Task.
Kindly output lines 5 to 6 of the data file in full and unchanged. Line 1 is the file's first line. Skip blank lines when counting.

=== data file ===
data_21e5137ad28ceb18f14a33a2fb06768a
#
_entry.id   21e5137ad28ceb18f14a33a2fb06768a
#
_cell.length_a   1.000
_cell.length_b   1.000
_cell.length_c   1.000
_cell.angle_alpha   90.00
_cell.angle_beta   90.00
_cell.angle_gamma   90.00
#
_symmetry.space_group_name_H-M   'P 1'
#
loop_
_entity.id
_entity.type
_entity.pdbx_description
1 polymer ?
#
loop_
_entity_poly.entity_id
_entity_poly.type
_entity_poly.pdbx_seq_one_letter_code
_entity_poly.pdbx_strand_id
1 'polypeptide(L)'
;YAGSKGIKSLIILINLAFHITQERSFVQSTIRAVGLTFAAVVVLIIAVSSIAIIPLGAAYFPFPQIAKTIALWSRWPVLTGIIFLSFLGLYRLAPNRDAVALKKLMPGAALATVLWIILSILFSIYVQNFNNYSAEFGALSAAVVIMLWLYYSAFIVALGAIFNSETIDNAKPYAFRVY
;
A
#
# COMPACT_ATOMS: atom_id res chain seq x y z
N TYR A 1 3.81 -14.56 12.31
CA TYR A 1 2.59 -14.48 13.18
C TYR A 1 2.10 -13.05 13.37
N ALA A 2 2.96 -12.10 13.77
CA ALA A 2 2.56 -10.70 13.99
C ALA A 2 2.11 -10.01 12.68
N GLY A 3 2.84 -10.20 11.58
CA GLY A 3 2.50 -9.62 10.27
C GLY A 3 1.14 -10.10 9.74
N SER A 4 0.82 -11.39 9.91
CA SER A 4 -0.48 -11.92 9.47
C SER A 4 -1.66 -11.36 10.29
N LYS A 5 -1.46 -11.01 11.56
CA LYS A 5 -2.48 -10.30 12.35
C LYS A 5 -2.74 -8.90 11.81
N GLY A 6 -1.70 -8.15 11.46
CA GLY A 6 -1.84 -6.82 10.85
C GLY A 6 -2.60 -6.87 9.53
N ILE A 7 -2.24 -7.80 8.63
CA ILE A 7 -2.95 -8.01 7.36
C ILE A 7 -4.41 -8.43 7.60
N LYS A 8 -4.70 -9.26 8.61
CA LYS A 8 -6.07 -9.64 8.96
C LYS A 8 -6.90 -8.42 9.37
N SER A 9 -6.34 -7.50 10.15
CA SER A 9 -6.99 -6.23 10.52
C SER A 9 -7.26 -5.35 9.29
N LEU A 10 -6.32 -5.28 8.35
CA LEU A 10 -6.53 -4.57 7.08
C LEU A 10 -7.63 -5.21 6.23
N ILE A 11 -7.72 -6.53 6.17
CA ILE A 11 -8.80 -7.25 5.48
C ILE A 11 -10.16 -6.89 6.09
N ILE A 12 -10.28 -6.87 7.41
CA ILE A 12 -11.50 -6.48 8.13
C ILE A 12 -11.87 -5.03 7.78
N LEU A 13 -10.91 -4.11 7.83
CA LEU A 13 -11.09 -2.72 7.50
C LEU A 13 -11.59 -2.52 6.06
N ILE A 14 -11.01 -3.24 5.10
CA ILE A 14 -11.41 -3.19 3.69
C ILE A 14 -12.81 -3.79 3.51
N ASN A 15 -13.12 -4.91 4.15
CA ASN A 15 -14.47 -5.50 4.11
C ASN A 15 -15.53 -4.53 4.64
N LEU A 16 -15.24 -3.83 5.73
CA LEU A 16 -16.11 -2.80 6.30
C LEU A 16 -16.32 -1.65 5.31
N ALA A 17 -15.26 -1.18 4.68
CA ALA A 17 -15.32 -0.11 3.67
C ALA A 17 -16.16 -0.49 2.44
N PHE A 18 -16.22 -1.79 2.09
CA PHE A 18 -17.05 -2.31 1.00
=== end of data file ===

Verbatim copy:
_cell.length_a   1.000
_cell.length_b   1.000